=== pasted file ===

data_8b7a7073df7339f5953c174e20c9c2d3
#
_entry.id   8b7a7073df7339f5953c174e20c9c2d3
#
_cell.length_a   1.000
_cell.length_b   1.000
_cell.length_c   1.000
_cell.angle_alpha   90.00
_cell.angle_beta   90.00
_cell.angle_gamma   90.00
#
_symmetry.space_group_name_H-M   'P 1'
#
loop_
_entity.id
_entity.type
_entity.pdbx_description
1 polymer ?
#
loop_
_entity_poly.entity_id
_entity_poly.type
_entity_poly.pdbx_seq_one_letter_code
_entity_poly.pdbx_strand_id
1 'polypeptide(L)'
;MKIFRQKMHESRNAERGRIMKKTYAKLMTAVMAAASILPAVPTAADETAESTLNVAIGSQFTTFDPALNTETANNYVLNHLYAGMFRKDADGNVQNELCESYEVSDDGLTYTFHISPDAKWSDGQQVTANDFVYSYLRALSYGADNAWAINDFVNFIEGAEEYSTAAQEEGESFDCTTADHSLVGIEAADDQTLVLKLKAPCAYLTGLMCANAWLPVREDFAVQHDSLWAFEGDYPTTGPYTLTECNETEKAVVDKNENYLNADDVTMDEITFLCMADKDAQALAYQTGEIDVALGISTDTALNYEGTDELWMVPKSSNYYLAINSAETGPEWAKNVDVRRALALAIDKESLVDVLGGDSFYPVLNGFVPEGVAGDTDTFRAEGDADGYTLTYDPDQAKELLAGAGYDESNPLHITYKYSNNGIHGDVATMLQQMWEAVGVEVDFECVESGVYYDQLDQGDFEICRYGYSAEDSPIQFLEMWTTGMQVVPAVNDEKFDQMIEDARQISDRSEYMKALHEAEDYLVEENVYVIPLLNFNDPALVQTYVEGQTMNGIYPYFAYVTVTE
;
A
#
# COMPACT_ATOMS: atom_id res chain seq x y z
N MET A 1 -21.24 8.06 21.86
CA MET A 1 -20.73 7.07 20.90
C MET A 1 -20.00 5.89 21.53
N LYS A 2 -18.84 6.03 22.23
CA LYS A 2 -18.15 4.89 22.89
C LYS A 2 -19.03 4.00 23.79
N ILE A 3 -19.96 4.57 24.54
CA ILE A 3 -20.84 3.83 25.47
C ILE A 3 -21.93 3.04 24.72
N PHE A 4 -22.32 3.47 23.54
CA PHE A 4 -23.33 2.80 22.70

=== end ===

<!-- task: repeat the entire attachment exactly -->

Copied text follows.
data_8b7a7073df7339f5953c174e20c9c2d3
#
_entry.id   8b7a7073df7339f5953c174e20c9c2d3
#
_cell.length_a   1.000
_cell.length_b   1.000
_cell.length_c   1.000
_cell.angle_alpha   90.00
_cell.angle_beta   90.00
_cell.angle_gamma   90.00
#
_symmetry.space_group_name_H-M   'P 1'
#
loop_
_entity.id
_entity.type
_entity.pdbx_description
1 polymer ?
#
loop_
_entity_poly.entity_id
_entity_poly.type
_entity_poly.pdbx_seq_one_letter_code
_entity_poly.pdbx_strand_id
1 'polypeptide(L)'
;MKIFRQKMHESRNAERGRIMKKTYAKLMTAVMAAASILPAVPTAADETAESTLNVAIGSQFTTFDPALNTETANNYVLNHLYAGMFRKDADGNVQNELCESYEVSDDGLTYTFHISPDAKWSDGQQVTANDFVYSYLRALSYGADNAWAINDFVNFIEGAEEYSTAAQEEGESFDCTTADHSLVGIEAADDQTLVLKLKAPCAYLTGLMCANAWLPVREDFAVQHDSLWAFEGDYPTTGPYTLTECNETEKAVVDKNENYLNADDVTMDEITFLCMADKDAQALAYQTGEIDVALGISTDTALNYEGTDELWMVPKSSNYYLAINSAETGPEWAKNVDVRRALALAIDKESLVDVLGGDSFYPVLNGFVPEGVAGDTDTFRAEGDADGYTLTYDPDQAKELLAGAGYDESNPLHITYKYSNNGIHGDVATMLQQMWEAVGVEVDFECVESGVYYDQLDQGDFEICRYGYSAEDSPIQFLEMWTTGMQVVPAVNDEKFDQMIEDARQISDRSEYMKALHEAEDYLVEENVYVIPLLNFNDPALVQTYVEGQTMNGIYPYFAYVTVTE
;
A
#
# COMPACT_ATOMS: atom_id res chain seq x y z
N MET A 1 -21.24 8.06 21.86
CA MET A 1 -20.73 7.07 20.90
C MET A 1 -20.00 5.89 21.53
N LYS A 2 -18.84 6.03 22.23
CA LYS A 2 -18.15 4.89 22.89
C LYS A 2 -19.03 4.00 23.79
N ILE A 3 -19.96 4.57 24.54
CA ILE A 3 -20.84 3.83 25.47
C ILE A 3 -21.93 3.04 24.72
N PHE A 4 -22.32 3.47 23.54
CA PHE A 4 -23.33 2.80 22.70